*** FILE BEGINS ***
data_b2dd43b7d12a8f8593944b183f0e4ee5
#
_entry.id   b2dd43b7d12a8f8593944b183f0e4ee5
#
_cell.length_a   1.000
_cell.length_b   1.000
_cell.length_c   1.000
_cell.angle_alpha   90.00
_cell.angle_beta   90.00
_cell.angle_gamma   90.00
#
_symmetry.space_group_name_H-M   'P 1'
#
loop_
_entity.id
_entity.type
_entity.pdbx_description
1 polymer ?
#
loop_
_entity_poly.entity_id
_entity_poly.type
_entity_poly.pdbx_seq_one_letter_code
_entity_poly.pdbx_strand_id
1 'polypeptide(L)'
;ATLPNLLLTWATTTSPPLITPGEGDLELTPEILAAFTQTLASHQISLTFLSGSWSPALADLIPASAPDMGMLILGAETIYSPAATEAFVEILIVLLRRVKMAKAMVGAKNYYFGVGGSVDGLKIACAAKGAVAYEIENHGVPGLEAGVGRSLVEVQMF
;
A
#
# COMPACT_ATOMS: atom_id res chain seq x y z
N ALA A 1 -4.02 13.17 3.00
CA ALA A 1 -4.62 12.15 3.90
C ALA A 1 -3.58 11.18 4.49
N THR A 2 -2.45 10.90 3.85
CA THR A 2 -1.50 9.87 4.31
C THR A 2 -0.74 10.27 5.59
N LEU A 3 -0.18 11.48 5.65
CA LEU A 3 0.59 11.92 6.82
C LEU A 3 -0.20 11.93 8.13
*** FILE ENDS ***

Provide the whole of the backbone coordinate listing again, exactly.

data_b2dd43b7d12a8f8593944b183f0e4ee5
#
_entry.id   b2dd43b7d12a8f8593944b183f0e4ee5
#
_cell.length_a   1.000
_cell.length_b   1.000
_cell.length_c   1.000
_cell.angle_alpha   90.00
_cell.angle_beta   90.00
_cell.angle_gamma   90.00
#
_symmetry.space_group_name_H-M   'P 1'
#
loop_
_entity.id
_entity.type
_entity.pdbx_description
1 polymer ?
#
loop_
_entity_poly.entity_id
_entity_poly.type
_entity_poly.pdbx_seq_one_letter_code
_entity_poly.pdbx_strand_id
1 'polypeptide(L)'
;ATLPNLLLTWATTTSPPLITPGEGDLELTPEILAAFTQTLASHQISLTFLSGSWSPALADLIPASAPDMGMLILGAETIYSPAATEAFVEILIVLLRRVKMAKAMVGAKNYYFGVGGSVDGLKIACAAKGAVAYEIENHGVPGLEAGVGRSLVEVQMF
;
A
#
# COMPACT_ATOMS: atom_id res chain seq x y z
N ALA A 1 -4.02 13.17 3.00
CA ALA A 1 -4.62 12.15 3.90
C ALA A 1 -3.58 11.18 4.49
N THR A 2 -2.45 10.90 3.85
CA THR A 2 -1.50 9.87 4.31
C THR A 2 -0.74 10.27 5.59
N LEU A 3 -0.18 11.48 5.65
CA LEU A 3 0.59 11.92 6.82
C LEU A 3 -0.20 11.93 8.13